Idioma: Español
Fecha: Subida: 2021-04-07T00:00:00+02:00
Duración: 19m 07s
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Corpus linguistics in historical (im)politeness: tracing sociolinguistic patterns through CORIECOR

David Sotoca Fernández (Universidad de Extremadura)


The construction of a community’s identity is closely linked to the peculiarities of the linguistic
variety spoken by its members. The usage of a series of politeness or impoliteness patterns
among a group of speakers contributes to shaping their general tendencies with regards social
distance management. This paper intends to contribute to the disentangling of the linguistic
construction of the Irish identity by focusing on the diachronic evolution of its recurrent
(im)politeness patterns. It will therefore aim at spotting the major discourse strategies within
this linguistic variety through time by focusing on a specific speech act triggering face
negotiations (reproaches) and analyzing the most frequent ways of encoding it.
The usage of Corpus Linguistics within academic research has allowed for more empirically
based studies on language change and language variation to be performed. This paper resorts
to computational tools to withdraw empirical evidence with which to analyze the (im)politeness
features of Irish English through time, using the materials available in CORIECOR (Corpus of
Irish English Correspondence). Tools such as AntConc and Microsoft Excel enable the
quantification of the sociopragmatic features observed during a previous qualitative analysis.
Qualitative and quantitative research procedures are thence combined in order to achieve
tangible conclusions from the available data.
The field of (im)politeness has experienced a great number of changes since its early
conceptualization stemming from Goffman’s social theory and Brown and Levinson’s widely
cited volume Politeness: Some Universals in Language Usage. The perception of “politeness”
and “impoliteness” as separate elements in linguistic interaction has long been abandoned
thanks to the work of several scholars such as Culpeper or Terkourafi. Similarly, the initial idea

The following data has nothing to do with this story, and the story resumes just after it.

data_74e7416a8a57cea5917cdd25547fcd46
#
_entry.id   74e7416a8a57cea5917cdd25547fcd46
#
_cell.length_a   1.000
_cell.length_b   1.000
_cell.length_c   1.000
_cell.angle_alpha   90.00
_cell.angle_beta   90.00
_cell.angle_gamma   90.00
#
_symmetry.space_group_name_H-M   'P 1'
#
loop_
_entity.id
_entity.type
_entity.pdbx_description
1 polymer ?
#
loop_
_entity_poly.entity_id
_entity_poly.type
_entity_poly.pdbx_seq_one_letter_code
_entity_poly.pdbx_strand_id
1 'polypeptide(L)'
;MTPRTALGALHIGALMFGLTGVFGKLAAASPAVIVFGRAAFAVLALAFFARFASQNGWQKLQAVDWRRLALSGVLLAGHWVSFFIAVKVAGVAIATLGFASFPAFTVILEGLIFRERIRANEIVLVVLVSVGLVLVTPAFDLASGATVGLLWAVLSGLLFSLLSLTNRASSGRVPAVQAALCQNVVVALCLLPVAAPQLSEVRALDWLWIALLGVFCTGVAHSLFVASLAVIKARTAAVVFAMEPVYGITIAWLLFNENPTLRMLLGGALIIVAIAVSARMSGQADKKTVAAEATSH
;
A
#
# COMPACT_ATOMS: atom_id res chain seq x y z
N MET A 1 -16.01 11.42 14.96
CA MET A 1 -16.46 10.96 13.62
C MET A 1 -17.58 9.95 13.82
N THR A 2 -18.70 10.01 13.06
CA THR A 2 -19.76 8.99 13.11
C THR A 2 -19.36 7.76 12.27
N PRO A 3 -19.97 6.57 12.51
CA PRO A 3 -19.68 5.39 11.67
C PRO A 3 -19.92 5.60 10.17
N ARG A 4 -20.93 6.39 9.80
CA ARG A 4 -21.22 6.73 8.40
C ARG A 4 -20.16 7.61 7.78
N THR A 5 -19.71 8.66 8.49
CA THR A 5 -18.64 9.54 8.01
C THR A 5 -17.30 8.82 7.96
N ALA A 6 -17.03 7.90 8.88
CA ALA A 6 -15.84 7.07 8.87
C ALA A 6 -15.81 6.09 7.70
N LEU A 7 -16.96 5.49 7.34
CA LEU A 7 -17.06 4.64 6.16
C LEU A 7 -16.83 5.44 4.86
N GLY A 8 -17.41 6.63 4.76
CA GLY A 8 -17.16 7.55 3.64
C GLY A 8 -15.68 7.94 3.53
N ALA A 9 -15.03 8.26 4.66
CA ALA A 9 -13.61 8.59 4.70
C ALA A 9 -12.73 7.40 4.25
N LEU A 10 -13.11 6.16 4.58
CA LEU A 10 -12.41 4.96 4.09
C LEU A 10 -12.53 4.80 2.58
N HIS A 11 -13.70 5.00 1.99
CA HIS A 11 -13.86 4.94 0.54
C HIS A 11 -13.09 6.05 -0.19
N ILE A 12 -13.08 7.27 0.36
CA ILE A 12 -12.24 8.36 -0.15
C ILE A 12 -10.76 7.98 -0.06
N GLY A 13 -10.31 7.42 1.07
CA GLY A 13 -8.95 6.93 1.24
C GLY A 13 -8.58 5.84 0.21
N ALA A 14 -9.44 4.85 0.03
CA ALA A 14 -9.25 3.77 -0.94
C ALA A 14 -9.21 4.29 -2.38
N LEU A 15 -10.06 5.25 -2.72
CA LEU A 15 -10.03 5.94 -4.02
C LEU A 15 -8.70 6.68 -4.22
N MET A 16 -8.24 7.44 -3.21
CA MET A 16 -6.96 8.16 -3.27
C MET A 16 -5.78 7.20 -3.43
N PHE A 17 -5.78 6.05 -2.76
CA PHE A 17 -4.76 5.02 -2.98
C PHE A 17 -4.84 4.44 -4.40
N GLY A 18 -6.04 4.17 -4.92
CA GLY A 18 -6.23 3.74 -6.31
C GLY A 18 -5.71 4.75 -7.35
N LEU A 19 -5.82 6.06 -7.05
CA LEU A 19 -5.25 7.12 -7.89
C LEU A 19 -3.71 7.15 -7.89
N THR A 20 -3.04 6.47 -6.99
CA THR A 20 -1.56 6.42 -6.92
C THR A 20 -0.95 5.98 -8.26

of the universality of “face” has also been put to question by a number of scholars, namely
Spencer-Oatey or Matsumoto. Nowadays there seems to be a consensus on the idea that the
functions of politeness and impoliteness fluctuate from culture to culture and that they should
therefore be understood as the two sides of the same phenomenon (thence the term
(im)politeness being more recurrent in academia) and that face values and interactional maxims
vary from culture to culture and should therefore be observed individually in order to ultimately
extract further conclusions. This research takes an initial standpoint that is based on
reconceptualizations of (im)politeness theory performed by scholars such as Arundale or
Terkourafi. This means the material is observed individually and evaluated in context in order
to be assessed within a together-apartness axis. In doing this, specific speech acts can later on
be isolated and studied quantitatively in order to discern linguistic patterns in social interaction.
An initial approach to the material within a smaller sample corpus from CORIECOR reveals
that there seems to be a tendency within Irish English speakers to encode reproaches through
impoliteness strategies. These strategies, however, do not seem to imply the creation of a
greater conceptual distance between interactants. First results point towards the idea that by
presupposing proximity, speakers of Irish English take the license of performing blatant facethreatening acts that, though presenting a negative aspect of the person at the other end of the
interaction, strengthen the idea of group membership.


Congreso Cilc 2021


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Serie: CILC2021: Corpus y variación lingüística / Linguistic variation and change through corpora (+información)